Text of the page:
A blog about a first-time house owner learning to maintain his backyard, and thoughts about nature, science, history, and life.

Monday, June 10, 2013

Fawn by the Lawn

A couple of days ago (this past Saturday), I had a few minutes to kill while I waited for dinner to finish in the oven, so I went outside in search of something new to take a picture of.  First, a dragonfly landed on my shoe, so I got a shot of that (above).  Then, I saw a butterfly on a shrub next to the house, and it stayed there long enough for me to get a picture of it:

I decided to take some pictures of the wildflowers, because they might not be around too much longer:

But then I looked more closely and saw an unexpected visitor:

The fawn was just laying peacefully, hidden among the wildflowers.  When I approached to take a couple of pictures, it didn't flinch; it didn't move.  It just lay there keeping and eye on me.

I have never been so close to such innocence in nature, and there it was, right in my own yard!

The fawn wasn't the only thing looking particularly beautiful on this day.  The whole world looked particularly brilliant, despite the cloudy skies.  The creek had risen due to heavy rains on Friday:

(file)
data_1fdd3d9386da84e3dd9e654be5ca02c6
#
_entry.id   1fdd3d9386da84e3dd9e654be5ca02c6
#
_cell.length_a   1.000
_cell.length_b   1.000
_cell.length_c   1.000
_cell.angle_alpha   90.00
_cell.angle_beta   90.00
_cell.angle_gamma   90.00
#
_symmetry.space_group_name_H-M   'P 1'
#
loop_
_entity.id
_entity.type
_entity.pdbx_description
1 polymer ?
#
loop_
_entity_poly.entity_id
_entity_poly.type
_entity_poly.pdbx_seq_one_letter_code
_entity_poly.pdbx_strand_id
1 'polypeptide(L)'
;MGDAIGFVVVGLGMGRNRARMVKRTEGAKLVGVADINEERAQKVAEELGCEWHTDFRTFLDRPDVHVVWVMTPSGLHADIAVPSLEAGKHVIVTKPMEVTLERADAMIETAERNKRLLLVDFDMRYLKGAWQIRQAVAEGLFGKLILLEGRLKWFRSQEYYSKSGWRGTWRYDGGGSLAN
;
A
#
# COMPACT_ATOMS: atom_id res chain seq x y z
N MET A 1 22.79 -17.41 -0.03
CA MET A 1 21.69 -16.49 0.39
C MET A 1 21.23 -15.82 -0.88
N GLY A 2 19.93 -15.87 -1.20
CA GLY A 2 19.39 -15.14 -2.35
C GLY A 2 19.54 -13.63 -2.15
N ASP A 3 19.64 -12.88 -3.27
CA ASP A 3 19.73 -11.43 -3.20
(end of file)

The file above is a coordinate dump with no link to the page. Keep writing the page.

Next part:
And the leaves of the trees are slightly different shades of green (note the fake buck next to the fire pit):

The fawn was still there, while mom was off foraging:

From farther away, you wouldn't even know it was there:

I re-arranged my living room furniture so I could keep an eye out.  I had seen a fox in the yard just last week, and I was determined to protect the infant deer.  According to Wikipedia, fawns lay hidden all day for about the first month of their lives.  I'm guessing that this fawn was maybe two weeks old...or less.  It probably wouldn't know what to do if a sly fox came along.

At one point, the deer got up for a stretch, and I saw a brown smudge amid the wildflowers:

And later, Bill the groundhog stopped by to see who was trespassing on his grounds.  That must have been an interesting encounter:

As dusk settled in, I wandered outside, looked around for mom, and after not seeing her, I took a peek to see if the fawn was still there:

In the photo below, you can just make out the spots of the fawn toward the right of the photo.  I didn't use the flash for fear of startling it.  Coming so close to take a few pictures is risky enough, not knowing where mom is.

By the next day (Sunday), the fawn was gone:

But its bed was still very much in evidence.  I saw the fox later that afternoon...maybe he'd caught the scent of my visitor...but he had no luck on this day.  The doe was one step ahead.

And in the early evening, she made her way across my yard on her way back to wherever she'd left her child.

And finally, one last shot for you:

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